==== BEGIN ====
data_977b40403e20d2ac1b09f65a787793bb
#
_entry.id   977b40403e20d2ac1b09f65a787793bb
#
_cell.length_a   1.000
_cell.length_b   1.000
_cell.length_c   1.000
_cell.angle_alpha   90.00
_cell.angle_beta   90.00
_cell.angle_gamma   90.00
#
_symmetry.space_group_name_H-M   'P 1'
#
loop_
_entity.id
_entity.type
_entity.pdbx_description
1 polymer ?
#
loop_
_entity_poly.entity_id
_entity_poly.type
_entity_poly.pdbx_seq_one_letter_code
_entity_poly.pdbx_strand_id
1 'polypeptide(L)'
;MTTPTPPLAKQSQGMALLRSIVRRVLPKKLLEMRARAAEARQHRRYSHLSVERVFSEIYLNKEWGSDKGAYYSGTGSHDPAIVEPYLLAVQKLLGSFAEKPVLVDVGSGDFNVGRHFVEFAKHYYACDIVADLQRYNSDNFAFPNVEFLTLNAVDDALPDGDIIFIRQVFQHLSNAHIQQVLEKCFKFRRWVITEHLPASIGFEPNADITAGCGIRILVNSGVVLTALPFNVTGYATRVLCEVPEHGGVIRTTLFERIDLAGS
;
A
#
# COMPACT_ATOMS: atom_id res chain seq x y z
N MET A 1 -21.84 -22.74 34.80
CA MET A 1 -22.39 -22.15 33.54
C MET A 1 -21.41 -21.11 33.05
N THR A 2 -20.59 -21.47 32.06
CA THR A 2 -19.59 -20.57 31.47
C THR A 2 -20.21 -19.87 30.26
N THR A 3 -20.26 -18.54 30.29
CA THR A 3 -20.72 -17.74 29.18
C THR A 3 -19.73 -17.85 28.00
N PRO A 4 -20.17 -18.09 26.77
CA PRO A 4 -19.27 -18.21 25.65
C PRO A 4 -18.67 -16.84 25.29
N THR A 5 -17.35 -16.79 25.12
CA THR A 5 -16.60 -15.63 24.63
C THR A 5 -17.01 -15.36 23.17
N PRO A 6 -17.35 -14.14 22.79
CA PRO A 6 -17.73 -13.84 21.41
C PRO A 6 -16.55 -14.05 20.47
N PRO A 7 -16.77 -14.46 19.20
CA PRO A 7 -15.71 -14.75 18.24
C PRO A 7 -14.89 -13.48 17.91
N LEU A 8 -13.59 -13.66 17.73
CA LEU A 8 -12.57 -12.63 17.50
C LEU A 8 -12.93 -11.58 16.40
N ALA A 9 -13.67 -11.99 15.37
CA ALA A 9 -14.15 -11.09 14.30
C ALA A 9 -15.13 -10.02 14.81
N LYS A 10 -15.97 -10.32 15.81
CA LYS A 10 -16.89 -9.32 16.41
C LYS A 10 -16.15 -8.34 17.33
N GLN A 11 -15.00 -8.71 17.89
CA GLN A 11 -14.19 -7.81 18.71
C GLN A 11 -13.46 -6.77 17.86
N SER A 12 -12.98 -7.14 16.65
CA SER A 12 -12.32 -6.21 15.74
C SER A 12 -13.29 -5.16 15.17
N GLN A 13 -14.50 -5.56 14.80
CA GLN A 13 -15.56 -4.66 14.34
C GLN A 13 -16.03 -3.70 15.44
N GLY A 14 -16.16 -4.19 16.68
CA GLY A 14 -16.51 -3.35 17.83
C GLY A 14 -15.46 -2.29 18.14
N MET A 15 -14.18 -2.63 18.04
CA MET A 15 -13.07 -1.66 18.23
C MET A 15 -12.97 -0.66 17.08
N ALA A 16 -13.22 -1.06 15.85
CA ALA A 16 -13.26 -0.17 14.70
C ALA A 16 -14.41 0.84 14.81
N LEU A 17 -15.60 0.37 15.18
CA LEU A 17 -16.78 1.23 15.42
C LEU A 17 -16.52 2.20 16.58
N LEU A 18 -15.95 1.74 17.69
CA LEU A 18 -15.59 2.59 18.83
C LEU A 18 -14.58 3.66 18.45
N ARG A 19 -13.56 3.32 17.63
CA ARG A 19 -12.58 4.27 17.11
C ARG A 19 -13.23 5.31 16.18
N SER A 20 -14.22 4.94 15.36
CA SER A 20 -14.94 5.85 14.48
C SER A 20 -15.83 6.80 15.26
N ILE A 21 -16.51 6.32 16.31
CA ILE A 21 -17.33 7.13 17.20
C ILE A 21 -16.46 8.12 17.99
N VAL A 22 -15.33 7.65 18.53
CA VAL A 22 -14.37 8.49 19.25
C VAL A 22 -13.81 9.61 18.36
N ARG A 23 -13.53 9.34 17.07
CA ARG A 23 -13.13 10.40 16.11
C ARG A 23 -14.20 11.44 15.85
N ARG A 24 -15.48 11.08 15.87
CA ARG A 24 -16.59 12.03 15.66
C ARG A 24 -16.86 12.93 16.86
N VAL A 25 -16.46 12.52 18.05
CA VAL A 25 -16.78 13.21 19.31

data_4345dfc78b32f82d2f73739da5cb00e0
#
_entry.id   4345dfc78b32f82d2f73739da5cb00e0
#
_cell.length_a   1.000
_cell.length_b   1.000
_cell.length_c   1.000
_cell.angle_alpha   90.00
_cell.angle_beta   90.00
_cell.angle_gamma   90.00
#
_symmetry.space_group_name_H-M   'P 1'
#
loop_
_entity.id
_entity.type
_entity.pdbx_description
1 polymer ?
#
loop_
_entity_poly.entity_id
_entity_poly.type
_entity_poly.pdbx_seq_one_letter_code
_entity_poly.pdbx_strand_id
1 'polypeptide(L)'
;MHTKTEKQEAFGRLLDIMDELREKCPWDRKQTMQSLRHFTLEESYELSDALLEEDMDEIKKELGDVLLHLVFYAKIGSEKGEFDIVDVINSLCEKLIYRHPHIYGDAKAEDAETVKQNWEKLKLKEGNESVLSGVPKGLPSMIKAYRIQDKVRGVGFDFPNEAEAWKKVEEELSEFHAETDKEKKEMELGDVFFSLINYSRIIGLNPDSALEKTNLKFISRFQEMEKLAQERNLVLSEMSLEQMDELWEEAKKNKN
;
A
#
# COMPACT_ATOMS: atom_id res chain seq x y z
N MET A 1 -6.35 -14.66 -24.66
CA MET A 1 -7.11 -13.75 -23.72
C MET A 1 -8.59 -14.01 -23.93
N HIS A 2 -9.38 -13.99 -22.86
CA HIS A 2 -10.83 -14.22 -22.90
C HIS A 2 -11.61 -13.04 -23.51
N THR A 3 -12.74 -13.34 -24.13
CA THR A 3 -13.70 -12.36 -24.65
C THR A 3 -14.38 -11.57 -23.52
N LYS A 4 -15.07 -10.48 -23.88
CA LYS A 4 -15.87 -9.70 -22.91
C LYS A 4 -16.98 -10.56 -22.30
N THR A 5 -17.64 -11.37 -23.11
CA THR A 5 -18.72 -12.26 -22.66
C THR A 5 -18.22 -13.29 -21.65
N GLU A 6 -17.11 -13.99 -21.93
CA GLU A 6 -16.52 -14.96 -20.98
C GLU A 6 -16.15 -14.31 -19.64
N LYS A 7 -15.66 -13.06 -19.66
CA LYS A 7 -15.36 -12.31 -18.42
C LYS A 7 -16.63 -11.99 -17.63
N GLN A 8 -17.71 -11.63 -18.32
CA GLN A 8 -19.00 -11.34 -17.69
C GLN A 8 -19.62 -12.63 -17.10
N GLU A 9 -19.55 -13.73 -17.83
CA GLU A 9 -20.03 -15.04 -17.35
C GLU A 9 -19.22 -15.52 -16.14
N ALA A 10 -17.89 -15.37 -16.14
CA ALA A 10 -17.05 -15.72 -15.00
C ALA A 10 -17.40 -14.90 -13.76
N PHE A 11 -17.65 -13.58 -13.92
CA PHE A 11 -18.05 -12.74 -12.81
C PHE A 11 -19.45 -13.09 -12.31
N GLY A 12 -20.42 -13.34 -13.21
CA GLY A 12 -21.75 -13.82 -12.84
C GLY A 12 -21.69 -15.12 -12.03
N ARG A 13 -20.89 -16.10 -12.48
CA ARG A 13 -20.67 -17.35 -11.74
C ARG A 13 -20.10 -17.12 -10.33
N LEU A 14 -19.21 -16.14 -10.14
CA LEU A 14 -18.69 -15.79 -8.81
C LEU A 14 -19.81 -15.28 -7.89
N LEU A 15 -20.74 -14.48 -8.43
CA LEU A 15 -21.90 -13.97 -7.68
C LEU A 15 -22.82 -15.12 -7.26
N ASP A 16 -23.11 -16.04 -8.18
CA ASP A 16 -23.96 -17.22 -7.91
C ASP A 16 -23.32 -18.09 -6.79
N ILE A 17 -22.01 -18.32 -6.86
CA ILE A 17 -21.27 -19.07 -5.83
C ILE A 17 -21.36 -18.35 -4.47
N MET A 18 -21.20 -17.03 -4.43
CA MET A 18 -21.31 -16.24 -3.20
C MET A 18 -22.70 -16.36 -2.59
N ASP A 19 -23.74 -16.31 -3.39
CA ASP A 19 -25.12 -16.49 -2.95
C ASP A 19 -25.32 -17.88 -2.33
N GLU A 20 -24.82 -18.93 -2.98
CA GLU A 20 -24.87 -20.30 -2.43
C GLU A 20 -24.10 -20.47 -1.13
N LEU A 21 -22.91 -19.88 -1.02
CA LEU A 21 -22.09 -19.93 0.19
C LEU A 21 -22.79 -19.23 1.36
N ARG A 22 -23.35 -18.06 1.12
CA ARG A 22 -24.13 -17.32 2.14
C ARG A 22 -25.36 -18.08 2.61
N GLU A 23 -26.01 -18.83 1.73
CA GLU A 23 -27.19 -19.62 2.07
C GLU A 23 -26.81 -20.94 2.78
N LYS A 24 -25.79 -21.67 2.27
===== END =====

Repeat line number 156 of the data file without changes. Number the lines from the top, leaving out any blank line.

N GLN A 8 -17.71 -11.63 -18.32